Formal Aspects of Computing

, Volume 29, Issue 1, pp 57–95 | Cite as

On proving confluence modulo equivalence for Constraint Handling Rules

Original Article

Abstract

Previous results on proving confluence for Constraint Handling Rules are extended in two ways in order to allow a larger and more realistic class of CHR programs to be considered confluent. Firstly, we introduce the relaxed notion of confluence modulo equivalence into the context of CHR: while confluence for a terminating program means that all alternative derivations for a query lead to the exact same final state, confluence modulo equivalence only requires the final states to be equivalent with respect to an equivalence relation tailored for the given program. Secondly, we allow non-logical built-in predicates such as var/1 and incomplete ones such as is/2, that are ignored in previous work on confluence.

To this end, a new operational semantics for CHR is developed which includes such predicates. In addition, this semantics differs from earlier approaches by its simplicity without loss of generality, and it may also be recommended for future studies of CHR.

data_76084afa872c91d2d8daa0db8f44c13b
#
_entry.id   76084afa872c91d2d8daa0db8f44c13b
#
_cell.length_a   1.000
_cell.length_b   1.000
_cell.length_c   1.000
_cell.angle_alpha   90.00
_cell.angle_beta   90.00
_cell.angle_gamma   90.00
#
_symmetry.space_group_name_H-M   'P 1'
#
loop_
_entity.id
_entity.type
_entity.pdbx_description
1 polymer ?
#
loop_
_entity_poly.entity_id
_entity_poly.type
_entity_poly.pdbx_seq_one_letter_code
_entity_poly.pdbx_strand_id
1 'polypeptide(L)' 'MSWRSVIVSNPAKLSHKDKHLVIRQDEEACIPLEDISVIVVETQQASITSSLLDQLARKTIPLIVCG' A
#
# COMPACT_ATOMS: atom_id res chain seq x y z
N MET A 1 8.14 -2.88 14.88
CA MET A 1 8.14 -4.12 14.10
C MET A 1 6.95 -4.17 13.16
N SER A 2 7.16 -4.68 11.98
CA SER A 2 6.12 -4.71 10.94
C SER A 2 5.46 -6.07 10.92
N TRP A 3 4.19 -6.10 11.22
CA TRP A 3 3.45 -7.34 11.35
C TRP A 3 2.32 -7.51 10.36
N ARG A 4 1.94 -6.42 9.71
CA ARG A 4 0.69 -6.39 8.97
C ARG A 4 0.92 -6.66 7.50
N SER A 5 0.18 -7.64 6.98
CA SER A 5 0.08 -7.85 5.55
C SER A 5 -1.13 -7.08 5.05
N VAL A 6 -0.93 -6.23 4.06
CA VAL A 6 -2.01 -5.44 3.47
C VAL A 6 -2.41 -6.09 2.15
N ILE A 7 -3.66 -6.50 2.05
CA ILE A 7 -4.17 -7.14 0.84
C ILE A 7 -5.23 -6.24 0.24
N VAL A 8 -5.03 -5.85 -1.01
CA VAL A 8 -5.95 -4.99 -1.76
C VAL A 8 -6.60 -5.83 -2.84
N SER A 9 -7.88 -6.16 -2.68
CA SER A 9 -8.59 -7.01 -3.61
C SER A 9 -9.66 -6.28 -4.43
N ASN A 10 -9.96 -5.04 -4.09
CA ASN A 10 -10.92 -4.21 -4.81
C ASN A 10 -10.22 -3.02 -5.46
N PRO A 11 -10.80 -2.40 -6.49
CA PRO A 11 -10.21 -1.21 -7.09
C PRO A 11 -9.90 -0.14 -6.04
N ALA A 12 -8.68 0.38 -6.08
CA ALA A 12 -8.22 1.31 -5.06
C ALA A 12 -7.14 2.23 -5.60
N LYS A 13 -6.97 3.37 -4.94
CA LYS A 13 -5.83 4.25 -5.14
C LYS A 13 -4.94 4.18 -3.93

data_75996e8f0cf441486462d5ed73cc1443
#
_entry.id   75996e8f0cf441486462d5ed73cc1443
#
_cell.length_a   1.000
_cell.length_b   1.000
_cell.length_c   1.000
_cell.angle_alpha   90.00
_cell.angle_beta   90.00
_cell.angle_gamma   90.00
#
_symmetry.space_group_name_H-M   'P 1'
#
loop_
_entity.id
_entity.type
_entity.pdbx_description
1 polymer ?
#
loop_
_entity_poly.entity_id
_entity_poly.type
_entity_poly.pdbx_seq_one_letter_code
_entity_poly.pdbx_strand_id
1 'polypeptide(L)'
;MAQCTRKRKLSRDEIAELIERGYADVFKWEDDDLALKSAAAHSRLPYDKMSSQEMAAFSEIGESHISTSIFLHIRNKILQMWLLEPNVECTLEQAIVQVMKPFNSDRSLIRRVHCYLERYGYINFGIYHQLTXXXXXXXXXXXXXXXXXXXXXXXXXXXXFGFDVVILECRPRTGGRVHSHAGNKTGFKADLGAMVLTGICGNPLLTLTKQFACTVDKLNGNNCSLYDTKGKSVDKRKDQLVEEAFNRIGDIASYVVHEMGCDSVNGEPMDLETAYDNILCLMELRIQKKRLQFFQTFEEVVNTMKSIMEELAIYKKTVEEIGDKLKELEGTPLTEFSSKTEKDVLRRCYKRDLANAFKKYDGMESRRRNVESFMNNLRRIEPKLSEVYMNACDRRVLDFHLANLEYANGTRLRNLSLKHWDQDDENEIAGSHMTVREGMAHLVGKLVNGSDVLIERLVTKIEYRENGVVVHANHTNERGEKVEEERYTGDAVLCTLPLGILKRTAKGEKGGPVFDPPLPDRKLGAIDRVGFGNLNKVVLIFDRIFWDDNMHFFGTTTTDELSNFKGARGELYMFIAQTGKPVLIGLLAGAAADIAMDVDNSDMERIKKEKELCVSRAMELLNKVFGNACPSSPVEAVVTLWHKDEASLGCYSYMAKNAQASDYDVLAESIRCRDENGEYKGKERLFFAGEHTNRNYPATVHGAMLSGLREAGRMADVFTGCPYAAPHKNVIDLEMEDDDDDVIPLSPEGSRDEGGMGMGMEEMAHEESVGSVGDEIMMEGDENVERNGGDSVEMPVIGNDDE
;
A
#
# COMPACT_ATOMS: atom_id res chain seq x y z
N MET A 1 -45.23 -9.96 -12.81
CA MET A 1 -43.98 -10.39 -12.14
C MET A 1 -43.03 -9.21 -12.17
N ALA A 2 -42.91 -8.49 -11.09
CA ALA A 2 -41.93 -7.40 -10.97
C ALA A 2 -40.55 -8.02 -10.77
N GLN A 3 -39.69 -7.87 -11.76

For the purely logical subset of CHR, proofs can be expressed in first-order logic, that we show is not sufficient in the present case. We have introduced a formal meta-language that allows reasoning about abstract states and derivations with meta-level restrictions that reflect the non-logical and incomplete predicates. This language represents subproofs as diagrams, which facilitates a systematic enumeration of proof cases, pointing forward to a mechanical support for such proofs.

The Project is supported by The DanishCouncil for IndependentResearch, Natural Sciences, Grant No. DFF4181-00442. The second author’s contribution received funding from the European Union Seventh Framework Programme (FP7/2007-2013) under Grant Agreement No. 318337, ENTRA—Whole-Systems Energy Transparency.

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Copyright information

© British Computer Society 2016

Authors and Affiliations

  1. 1.Research group PLIS: Programming, Logic and Intelligent Systems, Department of People and TechnologyRoskilde UniversityRoskildeDenmark

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